They’ve been a punchline. Now they’re ready for, if not prime time, then at least national cable.
Mention bass and many remember the Saturday Night Live parody – the Bass-O-Matic blender and the punchline: “Mmmmm, great bass!”
To others, bass is the new king of sport fish, spawning competing professional bass fishing tournaments and championships as well as any number of local and national cable programs dedicated to the sport.
“Bass has kind of become the NASCAR of fishing,” explained Dave Hedden, a fishing consultant at Sportsman’s Warehouse – the primary sponsor of the American Bass Anglers tournament at Liberty Lake earlier this month. “It seems to have that same kind of appeal.”
Like NASCAR auto racing, professional bass fishing has spread nationwide from its strong base in the South.
And it’s finding solid footing in the Spokane Valley.
“Liberty Lake is a fantastic bass fishing lake,” said Valley resident Shaun Starnes, who coordinates the Eastern Washington tournament schedule for American Bass Anglers. “The lake is really an ideal breeding ground for bass and the fishing there is really strong.”
Newman Lake once was an outstanding bass fishing lake, Starnes said.
“It’s coming back,” he said. “In just another few years it will be back to what it once was, where every cast will catch fish.”
Starnes held a one-day tournament on Liberty Lake June 18, the fourth of a six-tournament schedule leading up to the two-day district championship tournament Aug. 20-21 at Long Lake’s Nine Mile Resort.
“The fishing was really good and I’m planning on bringing the tournament back again next year,” Starnes said.
Bass fishing seems an odd development in an area so deeply steeped in trout and steelhead fishing.
“You put a trout fisherman and a bass fisherman in the same room and they aren’t going to agree on a single thing,” Hedden laughed. “These are really two different kinds of fishing.”
Mostly because these are two totally different fish.
“Bass are predators,” Starnes said. “That’s the key thing to remember about bass. Trout are an opportunistic feeder.”
Hedden agreed. “You can catch trout in open water occasionally,” he said. “With bass you have to go where they are. That means fishing in the weeds, under docks and in the rocks.”
That means a different set of fishing gear,” Starnes said.
“You can go out and buy a $40 setup and go out and catch bass,” he said. “I don’t want to mislead you about that. But if you want to get into professional bass fishing, you need to get into some special gear.
“Let me put it this way, when I go out, I have at least six or eight different rods all set up differently. Different kinds of bait require different amounts of flexibility in the rod you use.”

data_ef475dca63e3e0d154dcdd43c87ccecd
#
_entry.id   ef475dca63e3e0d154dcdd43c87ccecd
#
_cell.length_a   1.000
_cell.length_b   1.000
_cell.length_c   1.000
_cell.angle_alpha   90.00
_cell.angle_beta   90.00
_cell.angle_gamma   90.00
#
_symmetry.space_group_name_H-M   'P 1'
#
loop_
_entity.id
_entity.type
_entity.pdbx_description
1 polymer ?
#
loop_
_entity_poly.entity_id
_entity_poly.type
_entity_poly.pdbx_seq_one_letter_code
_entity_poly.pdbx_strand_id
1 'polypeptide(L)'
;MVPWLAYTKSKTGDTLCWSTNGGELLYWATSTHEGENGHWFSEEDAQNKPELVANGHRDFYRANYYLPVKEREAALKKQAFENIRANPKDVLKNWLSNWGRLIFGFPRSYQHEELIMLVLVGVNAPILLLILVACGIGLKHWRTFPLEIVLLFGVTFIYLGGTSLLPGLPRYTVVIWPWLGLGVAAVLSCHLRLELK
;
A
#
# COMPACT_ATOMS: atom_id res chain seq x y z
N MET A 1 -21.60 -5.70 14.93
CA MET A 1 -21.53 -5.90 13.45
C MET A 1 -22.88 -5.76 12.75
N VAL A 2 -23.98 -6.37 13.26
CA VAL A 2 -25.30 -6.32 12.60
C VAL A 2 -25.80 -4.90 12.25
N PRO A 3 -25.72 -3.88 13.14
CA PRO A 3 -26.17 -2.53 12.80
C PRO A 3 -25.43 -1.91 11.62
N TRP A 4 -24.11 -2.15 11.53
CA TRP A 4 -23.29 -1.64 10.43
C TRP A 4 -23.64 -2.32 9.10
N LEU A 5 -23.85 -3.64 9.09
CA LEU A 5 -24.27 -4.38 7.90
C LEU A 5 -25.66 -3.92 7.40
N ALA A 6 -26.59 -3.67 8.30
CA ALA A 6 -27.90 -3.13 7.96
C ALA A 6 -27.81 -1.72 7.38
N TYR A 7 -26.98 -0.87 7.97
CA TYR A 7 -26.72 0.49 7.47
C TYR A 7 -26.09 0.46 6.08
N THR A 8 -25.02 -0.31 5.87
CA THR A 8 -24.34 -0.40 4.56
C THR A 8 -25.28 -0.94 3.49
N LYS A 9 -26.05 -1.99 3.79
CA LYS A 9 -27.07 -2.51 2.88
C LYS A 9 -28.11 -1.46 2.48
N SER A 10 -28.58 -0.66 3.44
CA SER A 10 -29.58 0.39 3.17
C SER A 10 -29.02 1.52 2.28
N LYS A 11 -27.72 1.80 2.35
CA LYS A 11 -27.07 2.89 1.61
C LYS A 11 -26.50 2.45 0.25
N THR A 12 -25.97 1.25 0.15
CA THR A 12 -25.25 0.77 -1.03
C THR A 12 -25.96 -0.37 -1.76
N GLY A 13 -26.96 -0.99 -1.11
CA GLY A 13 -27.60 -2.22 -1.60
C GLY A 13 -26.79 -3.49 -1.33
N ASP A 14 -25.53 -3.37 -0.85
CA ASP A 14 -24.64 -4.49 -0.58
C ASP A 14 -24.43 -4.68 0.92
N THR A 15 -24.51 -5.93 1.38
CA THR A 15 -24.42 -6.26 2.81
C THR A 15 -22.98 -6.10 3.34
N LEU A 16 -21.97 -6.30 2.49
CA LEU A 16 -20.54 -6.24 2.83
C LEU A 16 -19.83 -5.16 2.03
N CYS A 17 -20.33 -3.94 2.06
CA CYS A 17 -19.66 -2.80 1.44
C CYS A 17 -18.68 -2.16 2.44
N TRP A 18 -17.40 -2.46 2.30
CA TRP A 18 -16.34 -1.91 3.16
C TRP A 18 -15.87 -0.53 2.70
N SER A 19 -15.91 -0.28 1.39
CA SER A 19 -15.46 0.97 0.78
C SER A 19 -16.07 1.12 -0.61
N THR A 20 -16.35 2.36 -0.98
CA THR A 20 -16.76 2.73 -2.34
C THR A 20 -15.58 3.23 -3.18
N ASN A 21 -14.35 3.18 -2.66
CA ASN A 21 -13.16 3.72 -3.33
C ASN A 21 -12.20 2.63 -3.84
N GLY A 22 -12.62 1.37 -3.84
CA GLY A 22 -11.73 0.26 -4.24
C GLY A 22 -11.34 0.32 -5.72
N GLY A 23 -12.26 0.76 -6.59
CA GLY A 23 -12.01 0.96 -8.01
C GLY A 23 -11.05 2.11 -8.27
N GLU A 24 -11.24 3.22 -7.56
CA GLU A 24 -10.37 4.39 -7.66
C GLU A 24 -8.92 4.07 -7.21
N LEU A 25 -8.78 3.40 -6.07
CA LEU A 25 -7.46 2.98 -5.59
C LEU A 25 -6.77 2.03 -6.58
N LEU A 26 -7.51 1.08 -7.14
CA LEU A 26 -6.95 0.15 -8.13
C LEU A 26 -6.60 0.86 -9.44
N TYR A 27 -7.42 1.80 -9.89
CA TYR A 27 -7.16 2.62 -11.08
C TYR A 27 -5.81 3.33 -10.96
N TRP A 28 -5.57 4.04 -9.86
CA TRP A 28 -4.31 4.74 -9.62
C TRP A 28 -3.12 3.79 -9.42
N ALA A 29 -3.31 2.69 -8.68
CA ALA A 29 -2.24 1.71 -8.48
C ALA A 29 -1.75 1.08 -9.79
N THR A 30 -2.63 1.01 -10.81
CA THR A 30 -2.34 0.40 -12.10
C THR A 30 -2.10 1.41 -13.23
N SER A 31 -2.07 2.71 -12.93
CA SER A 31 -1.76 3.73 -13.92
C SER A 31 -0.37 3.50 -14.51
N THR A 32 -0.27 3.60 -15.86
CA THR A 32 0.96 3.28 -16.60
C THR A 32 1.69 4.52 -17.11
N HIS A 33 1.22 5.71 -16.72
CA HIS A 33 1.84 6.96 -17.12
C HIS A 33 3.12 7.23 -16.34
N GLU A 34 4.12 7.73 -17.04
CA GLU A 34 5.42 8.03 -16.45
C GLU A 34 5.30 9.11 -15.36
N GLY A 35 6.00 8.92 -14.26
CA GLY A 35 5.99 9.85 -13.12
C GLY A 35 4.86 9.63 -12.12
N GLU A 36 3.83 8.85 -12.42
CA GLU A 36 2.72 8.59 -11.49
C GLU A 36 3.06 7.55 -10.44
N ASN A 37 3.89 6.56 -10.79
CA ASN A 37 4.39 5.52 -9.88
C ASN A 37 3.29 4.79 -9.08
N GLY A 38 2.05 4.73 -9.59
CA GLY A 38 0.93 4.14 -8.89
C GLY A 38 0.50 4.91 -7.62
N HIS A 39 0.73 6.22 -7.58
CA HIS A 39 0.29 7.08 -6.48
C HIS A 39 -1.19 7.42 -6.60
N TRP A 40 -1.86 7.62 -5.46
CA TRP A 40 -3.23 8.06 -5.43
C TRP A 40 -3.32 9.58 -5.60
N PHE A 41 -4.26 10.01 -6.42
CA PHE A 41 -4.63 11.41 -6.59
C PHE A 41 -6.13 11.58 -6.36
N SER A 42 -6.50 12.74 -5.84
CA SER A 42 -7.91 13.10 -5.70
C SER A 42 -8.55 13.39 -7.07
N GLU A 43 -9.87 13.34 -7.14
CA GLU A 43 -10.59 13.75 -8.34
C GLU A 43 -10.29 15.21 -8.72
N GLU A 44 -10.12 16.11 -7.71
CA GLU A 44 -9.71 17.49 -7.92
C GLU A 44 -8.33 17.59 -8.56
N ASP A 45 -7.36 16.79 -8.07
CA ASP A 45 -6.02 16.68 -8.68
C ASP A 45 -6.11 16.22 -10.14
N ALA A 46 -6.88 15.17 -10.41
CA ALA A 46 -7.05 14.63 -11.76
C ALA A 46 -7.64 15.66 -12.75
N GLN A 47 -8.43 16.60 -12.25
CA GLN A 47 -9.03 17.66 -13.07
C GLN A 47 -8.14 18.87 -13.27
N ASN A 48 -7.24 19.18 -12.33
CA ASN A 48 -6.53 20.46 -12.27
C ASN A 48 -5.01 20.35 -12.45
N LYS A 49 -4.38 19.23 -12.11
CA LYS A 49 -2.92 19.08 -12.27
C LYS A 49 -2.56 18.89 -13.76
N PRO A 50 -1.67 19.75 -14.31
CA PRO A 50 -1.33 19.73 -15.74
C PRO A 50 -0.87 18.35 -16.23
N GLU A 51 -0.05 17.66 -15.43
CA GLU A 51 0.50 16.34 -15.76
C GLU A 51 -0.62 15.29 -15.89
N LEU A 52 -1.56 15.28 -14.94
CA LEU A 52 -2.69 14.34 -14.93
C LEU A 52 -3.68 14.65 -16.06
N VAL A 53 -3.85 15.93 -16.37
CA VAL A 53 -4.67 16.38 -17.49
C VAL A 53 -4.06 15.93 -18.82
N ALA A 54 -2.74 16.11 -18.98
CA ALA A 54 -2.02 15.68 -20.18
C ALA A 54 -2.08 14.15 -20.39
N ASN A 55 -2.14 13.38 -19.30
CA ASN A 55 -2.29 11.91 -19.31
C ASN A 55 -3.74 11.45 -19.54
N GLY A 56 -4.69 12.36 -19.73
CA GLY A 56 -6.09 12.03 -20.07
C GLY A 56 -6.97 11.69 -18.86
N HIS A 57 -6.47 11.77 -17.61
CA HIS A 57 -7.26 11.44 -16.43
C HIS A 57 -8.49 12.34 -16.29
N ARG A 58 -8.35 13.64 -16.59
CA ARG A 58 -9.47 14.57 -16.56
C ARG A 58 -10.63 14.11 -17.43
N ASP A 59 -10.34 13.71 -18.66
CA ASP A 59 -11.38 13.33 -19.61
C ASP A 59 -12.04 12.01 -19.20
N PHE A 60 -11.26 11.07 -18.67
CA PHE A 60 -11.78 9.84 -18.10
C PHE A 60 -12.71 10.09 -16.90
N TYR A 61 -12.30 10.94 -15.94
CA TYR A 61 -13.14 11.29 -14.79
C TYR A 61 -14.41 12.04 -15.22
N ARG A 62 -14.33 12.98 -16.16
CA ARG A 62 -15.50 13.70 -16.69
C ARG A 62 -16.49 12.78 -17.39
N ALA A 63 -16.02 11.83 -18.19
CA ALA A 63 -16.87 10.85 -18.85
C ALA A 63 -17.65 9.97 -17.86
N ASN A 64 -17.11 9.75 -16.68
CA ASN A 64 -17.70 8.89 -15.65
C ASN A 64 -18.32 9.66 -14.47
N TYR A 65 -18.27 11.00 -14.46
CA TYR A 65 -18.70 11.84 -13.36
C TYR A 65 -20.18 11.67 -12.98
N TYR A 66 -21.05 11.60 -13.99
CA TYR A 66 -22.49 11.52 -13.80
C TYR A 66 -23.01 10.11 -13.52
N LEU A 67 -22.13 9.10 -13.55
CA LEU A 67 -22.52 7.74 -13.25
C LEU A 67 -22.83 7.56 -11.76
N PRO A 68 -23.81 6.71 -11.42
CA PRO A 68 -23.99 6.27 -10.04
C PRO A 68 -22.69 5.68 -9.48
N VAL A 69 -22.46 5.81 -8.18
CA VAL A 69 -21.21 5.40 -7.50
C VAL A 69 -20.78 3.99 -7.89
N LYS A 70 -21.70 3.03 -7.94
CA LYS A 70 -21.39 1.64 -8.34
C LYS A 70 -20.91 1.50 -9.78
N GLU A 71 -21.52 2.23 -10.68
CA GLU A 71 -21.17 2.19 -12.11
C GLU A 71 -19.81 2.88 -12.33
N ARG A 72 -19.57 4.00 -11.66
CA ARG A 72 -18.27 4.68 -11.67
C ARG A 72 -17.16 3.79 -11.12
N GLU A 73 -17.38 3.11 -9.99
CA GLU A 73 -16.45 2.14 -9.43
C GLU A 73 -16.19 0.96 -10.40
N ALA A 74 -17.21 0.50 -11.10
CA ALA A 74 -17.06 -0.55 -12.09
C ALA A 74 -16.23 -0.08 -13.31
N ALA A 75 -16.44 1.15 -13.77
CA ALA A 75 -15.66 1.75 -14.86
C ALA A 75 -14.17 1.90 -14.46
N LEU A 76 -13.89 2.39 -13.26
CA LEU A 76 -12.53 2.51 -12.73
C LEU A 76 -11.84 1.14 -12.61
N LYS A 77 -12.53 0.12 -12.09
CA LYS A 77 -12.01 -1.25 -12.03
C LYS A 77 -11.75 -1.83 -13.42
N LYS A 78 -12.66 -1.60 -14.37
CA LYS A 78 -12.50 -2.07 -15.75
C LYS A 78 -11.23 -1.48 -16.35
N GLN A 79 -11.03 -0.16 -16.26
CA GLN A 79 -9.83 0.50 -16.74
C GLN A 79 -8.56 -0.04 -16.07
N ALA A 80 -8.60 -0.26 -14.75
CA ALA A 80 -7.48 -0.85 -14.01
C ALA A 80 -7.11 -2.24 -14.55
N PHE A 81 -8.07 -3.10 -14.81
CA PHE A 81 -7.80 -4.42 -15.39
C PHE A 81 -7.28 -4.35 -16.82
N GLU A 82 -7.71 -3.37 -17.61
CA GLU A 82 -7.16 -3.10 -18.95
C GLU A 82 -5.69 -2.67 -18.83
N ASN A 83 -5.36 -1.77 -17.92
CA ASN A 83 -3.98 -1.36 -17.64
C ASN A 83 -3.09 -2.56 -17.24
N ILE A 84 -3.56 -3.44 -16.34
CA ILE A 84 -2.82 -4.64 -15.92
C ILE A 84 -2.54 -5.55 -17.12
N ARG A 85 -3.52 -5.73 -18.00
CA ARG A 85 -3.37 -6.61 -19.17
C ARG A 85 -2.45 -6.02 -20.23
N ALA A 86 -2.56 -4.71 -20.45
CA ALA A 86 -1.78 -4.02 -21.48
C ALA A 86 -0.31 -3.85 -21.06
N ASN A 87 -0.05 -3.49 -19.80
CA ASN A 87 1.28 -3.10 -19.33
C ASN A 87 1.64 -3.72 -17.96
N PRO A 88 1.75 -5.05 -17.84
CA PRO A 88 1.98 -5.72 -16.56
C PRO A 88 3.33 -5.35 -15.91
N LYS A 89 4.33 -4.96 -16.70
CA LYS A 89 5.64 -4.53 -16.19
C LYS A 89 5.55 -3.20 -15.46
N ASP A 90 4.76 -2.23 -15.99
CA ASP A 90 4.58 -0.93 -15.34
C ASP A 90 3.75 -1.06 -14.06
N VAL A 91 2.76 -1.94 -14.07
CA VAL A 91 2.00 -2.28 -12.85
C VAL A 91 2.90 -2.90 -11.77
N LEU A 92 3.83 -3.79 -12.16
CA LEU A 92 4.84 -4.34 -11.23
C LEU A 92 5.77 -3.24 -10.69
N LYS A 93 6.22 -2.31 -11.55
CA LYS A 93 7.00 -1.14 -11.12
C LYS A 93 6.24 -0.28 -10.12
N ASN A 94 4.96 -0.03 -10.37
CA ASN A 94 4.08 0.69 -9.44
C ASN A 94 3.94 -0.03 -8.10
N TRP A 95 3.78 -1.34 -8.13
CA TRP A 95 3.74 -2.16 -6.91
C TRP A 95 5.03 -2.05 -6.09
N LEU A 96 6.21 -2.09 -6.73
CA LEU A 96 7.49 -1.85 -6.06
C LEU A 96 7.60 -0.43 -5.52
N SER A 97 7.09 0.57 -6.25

“Because they are fishing in tougher terrain, bass fishers like to use a heavier line,” Hedden said. “For that reason, they prefer to use a baitcasting reel because it doesn’t twist the line.
“When you get into the more competitive arena, you’re looking at a pricier reel. You need something that has more controls so that you can adjust to the different conditions you face.”
Tournament bass fishing is open and friendly to those just starting out. Entry fees are generally under $100 per tournament. While many bass fishermen have their own boats – many specifically designed for the sport – tournaments are open to boat-less fishermen.
“The way it works with our tournaments is this: once we get all the entrants with boats, we have a lottery to allocate spots in those boats.
“Actually, that’s a great way to get started in this sport. You end up going out with someone who knows what they’re doing and you learn from an expert. In fact, I will occasionally go out with someone else even though I have my own boat – especially if it’s a lake I’m not that familiar with.”
Like most sports, the object is to qualify for the national championship, and bass fishing is no different.
In fact, two Valley youngsters qualified for the Bassmasters Junior World Championships, which will be held July 23-25 on the Allegheny River in Pennsylvania prior to the Bassmasters Classic World Championships.
Liberty Lake’s Joey Nania, 14 and an eighth-grader at Greenacres Middle School, and Spokane Valley’s Scott Hodgkinson, 17, each qualified by winning at the Inland Empire Bass Club’s junior classic on Banks Lake in May. Nania won the 11-14 age group by catching five smallmouth bass, weighing in at 10.09 pounds. Hodgkinson won the 15-18 age group with five fish weighing 9.95 pounds.
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